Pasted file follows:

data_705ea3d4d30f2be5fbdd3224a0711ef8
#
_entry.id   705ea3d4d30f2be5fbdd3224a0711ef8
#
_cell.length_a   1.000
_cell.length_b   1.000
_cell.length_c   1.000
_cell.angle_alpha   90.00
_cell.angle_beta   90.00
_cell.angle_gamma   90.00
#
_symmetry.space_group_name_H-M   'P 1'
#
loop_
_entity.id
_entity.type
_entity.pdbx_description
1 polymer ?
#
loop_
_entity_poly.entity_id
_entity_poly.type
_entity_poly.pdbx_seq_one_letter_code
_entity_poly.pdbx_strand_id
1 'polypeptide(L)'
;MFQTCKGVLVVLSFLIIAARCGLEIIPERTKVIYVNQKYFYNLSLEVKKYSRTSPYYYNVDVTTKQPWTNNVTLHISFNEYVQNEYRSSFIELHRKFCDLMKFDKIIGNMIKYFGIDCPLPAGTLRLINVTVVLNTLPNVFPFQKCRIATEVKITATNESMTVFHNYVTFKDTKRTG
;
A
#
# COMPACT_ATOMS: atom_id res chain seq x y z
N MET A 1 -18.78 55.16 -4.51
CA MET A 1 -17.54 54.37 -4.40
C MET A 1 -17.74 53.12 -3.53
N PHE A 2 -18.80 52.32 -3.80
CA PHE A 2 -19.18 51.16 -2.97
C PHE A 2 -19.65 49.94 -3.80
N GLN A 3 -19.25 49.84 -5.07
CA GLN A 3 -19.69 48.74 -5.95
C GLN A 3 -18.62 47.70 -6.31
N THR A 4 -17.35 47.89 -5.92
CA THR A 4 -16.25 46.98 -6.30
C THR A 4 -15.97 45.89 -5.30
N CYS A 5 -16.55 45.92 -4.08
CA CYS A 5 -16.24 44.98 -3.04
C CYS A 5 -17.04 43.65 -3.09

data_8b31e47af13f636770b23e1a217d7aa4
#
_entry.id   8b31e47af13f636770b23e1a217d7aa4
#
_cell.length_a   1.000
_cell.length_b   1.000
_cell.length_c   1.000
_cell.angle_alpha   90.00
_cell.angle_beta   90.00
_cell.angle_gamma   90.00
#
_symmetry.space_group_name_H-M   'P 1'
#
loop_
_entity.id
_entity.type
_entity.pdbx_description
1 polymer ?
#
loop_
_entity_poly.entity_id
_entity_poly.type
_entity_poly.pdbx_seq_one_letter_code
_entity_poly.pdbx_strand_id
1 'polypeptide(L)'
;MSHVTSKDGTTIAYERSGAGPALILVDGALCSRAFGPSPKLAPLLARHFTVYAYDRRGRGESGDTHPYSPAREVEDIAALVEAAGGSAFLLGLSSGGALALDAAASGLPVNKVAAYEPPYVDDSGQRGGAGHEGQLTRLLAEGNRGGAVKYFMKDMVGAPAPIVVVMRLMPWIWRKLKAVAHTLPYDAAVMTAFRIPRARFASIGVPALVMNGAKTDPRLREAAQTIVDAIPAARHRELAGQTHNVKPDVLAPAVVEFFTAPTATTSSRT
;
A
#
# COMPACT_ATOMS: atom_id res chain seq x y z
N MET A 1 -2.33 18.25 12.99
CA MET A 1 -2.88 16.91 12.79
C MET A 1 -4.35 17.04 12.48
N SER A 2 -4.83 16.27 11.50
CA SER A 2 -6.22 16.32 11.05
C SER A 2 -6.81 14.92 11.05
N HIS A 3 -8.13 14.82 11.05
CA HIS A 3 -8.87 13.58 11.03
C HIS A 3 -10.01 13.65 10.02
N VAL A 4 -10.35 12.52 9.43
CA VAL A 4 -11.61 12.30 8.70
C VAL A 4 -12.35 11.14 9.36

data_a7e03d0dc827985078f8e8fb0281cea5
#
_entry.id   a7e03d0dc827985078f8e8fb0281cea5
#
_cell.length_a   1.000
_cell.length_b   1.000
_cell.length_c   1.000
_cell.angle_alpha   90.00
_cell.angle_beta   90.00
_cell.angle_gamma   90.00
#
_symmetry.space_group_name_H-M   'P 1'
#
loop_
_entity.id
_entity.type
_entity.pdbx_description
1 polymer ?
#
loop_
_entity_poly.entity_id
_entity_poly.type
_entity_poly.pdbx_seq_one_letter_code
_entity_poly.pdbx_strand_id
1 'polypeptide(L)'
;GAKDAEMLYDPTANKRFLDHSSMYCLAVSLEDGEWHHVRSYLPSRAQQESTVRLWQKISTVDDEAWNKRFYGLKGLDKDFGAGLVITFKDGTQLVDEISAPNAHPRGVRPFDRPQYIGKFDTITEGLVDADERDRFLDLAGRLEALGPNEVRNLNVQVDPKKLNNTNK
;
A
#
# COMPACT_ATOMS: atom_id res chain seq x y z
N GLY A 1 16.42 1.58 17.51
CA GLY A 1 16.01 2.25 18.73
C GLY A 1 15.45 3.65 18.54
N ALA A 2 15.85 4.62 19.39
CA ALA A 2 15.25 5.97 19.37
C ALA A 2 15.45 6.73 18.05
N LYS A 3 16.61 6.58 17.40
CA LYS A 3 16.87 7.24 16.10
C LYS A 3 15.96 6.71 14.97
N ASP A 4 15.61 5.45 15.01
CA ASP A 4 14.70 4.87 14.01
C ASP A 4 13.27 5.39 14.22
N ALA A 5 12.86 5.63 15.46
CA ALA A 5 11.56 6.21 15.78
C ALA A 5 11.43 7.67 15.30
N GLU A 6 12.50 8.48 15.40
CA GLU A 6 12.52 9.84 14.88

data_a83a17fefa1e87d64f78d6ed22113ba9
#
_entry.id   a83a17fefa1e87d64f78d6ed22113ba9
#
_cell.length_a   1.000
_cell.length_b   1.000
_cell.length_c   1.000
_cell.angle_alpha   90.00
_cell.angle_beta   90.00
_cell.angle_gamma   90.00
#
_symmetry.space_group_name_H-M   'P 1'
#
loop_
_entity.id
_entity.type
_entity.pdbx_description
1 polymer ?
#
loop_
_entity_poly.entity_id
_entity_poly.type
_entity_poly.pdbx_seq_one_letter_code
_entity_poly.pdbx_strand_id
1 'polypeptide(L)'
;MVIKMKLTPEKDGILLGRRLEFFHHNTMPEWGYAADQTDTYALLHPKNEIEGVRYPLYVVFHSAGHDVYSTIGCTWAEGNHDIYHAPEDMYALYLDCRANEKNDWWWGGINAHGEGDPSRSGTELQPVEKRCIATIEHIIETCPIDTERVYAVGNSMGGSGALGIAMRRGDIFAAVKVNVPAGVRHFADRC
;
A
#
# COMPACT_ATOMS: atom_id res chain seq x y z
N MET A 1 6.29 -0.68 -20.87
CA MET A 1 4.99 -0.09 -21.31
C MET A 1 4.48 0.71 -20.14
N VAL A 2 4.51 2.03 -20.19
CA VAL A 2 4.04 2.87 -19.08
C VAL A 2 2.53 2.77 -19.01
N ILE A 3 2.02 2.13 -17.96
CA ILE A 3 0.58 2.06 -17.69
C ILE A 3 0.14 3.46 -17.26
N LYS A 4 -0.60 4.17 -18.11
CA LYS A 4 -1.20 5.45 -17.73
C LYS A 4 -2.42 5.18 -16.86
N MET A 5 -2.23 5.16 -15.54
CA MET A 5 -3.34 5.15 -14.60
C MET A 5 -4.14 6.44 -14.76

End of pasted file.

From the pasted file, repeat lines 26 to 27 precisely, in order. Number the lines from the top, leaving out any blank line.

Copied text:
;MFQTCKGVLVVLSFLIIAARCGLEIIPERTKVIYVNQKYFYNLSLEVKKYSRTSPYYYNVDVTTKQPWTNNVTLHISFNEYVQNEYRSSFIELHRKFCDLMKFDKIIGNMIKYFGIDCPLPAGTLRLINVTVVLNTLPNVFPFQKCRIATEVKITATNESMTVFHNYVTFKDTKRTG
;